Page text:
This year, Hillel of San Diego’s Executive Director Jackie Tolley will retire from the organization after serving the Jewish student community for 40 years. In that time, she has touched numerous lives and helped to foster many generations of Jewish leaders. Former students, including this author, remember their college days spent at Hillel for Shabbat dinners and programming fondly; many times because of Tolley’s tireless efforts and dedication to the students who came to Hillel.
In her time with Hillel, Tolley has led Shabbat and High Holiday services; taught B’nai Mitzvah classes; held lunch and learn sessions with students; helped to organize Mitzvah Day programs; and chaperoned Birthright trips to Israel and Alternative Spring Break Programming in areas like New Orleans and Mexico, in addition to being a valuable resource for Jewish students learning how to incorporate Judaism into their daily lives. Her lasting impact can be felt in the hundreds of students she still keeps in touch with after their time at SDSU has commenced. She has had the pleasure of not only attending but officiating the weddings of former students, and has been a guest at the baby namings and brit milahs of their children.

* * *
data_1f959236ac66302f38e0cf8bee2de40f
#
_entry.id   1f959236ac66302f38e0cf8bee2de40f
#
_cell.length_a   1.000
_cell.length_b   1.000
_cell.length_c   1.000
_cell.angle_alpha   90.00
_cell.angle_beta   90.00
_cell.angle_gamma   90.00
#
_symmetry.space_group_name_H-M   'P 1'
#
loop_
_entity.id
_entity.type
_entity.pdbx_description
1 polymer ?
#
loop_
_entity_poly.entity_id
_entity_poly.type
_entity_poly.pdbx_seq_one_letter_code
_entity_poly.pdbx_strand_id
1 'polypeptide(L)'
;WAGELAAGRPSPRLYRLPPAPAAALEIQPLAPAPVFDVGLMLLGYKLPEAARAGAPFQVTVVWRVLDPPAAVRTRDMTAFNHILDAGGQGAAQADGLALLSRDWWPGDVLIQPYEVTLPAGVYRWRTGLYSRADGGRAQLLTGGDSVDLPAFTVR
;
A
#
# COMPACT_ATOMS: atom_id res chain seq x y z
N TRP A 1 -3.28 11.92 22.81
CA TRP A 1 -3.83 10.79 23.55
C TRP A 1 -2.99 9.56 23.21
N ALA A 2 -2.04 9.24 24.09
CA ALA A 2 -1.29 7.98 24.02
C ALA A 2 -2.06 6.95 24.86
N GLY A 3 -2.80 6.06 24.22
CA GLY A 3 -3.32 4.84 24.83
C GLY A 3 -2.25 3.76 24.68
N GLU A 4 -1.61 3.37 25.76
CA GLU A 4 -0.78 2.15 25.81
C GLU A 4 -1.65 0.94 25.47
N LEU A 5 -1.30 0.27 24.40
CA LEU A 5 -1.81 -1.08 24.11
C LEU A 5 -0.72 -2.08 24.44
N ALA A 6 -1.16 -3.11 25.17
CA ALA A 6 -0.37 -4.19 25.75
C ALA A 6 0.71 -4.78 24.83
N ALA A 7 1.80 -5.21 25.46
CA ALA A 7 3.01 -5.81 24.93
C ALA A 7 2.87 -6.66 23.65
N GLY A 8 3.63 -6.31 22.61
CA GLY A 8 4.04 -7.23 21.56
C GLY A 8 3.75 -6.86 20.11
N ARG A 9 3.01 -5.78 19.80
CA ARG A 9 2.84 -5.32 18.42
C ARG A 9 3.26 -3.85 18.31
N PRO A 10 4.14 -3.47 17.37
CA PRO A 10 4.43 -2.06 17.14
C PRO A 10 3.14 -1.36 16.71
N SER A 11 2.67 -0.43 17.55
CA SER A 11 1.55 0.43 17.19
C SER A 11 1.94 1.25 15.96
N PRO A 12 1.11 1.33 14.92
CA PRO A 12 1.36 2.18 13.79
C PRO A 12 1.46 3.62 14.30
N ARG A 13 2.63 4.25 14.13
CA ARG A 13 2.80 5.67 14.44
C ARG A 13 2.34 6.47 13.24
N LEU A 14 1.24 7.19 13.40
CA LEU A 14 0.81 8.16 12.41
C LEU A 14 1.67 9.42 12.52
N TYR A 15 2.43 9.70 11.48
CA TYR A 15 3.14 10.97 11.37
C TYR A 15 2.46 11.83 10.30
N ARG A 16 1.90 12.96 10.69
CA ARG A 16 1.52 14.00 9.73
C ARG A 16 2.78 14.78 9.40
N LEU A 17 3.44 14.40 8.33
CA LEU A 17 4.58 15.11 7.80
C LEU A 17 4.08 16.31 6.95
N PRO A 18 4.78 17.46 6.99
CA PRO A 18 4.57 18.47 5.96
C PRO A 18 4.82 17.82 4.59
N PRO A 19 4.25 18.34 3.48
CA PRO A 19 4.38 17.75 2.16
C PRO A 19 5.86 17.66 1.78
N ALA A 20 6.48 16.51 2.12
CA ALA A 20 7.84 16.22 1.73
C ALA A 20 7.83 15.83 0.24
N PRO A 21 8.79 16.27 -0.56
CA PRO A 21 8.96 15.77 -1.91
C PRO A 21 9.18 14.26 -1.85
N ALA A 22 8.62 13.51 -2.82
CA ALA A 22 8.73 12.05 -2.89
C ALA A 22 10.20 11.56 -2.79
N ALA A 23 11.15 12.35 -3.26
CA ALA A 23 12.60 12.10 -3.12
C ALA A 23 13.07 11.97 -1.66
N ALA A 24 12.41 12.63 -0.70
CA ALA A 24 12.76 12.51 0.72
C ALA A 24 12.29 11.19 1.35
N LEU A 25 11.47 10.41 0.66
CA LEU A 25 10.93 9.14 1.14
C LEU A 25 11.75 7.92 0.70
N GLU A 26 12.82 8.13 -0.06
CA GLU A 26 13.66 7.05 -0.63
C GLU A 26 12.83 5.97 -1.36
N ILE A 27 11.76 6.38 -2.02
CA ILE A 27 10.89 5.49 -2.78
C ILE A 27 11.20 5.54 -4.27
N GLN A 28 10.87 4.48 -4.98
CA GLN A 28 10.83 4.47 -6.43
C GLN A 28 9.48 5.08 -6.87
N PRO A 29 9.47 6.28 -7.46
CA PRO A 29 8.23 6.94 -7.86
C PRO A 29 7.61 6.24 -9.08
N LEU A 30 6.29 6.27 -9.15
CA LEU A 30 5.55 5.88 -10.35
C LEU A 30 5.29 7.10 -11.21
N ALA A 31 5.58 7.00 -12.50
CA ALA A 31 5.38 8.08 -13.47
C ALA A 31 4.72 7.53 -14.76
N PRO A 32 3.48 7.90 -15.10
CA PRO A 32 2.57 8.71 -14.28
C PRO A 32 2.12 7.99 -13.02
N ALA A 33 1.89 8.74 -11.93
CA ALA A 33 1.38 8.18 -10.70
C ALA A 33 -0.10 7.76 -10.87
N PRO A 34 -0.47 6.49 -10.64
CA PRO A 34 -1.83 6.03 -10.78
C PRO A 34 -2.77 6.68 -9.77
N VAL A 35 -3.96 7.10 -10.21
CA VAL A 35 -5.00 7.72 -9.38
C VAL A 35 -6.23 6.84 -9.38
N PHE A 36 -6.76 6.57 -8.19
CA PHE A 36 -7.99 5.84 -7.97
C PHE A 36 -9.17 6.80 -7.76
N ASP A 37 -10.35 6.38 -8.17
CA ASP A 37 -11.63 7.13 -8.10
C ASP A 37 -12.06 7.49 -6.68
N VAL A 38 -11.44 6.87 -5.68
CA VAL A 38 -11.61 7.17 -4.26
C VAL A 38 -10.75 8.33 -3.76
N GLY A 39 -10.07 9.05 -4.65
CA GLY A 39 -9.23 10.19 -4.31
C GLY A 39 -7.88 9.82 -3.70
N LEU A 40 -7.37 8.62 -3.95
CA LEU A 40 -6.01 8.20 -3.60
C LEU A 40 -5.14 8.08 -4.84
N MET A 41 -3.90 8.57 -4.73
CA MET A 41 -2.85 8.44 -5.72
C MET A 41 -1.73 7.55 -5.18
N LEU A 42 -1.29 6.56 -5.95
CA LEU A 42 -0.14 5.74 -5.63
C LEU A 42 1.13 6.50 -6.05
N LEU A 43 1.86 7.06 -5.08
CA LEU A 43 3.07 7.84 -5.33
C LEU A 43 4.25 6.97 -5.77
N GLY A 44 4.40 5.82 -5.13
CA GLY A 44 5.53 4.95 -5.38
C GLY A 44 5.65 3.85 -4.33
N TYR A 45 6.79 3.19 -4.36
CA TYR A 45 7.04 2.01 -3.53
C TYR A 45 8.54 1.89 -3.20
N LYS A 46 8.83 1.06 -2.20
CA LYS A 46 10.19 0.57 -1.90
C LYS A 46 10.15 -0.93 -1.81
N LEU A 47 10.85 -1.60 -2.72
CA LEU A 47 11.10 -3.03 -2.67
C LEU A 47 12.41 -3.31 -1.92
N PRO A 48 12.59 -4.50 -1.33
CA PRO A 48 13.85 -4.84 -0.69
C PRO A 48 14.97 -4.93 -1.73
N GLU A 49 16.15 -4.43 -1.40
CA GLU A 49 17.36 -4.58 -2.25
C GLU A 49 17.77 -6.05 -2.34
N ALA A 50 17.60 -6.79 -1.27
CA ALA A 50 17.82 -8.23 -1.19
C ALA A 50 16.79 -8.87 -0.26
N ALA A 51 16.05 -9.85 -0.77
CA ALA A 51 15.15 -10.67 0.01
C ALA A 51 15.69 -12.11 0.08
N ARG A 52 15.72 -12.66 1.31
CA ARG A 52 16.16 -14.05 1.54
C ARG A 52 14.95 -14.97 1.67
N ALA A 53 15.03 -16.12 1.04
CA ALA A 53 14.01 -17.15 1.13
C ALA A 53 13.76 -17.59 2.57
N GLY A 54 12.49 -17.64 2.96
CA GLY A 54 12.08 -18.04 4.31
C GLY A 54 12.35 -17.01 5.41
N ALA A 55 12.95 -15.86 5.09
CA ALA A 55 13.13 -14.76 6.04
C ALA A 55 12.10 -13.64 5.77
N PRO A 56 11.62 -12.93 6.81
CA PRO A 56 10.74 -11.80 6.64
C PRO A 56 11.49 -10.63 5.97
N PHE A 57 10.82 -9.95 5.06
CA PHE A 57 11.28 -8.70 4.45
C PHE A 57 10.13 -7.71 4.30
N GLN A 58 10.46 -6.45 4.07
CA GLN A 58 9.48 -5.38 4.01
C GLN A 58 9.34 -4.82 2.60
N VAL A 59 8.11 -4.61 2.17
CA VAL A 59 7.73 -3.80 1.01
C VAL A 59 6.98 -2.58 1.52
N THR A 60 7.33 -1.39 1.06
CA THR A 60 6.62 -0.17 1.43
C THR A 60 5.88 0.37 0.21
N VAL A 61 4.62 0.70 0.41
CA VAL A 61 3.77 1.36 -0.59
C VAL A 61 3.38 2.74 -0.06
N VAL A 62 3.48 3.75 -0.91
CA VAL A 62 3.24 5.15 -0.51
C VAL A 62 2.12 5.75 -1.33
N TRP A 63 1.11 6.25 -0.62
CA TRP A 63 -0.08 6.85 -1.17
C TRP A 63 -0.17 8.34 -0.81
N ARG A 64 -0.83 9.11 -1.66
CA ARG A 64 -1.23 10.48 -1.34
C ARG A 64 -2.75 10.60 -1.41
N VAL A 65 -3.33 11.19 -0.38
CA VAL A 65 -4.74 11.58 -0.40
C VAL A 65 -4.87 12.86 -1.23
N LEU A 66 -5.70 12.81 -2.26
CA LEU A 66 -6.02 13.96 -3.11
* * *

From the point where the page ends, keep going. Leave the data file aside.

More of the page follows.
Here, we talked with Tolley about her years of service to the Jewish community.
L’CHAIM Magazine: Let’s start with what brought you to San Diego and to Hillel in the beginning.
Jackie Tolley: The Jewish community was a very different place in San Diego in the 1970s. We moved into town in July of 1977, and there were far fewer synagogues, agencies and organizations serving the community than there are today. It’s hard to even compare.
We moved to San Diego because my husband got a job with what was then the United Jewish Federation, and I was looking for a teaching job. I had 5 years of classroom experience [which I wanted to build on], and we moved into town the same month that [Federation] hired the first full time professional to work on campus. I had not had a Jewish communal background whatsoever, but by January of that year, the Federation had purchased a small house on Montezuma Road to be used as a program space for Jewish students at San Diego State University.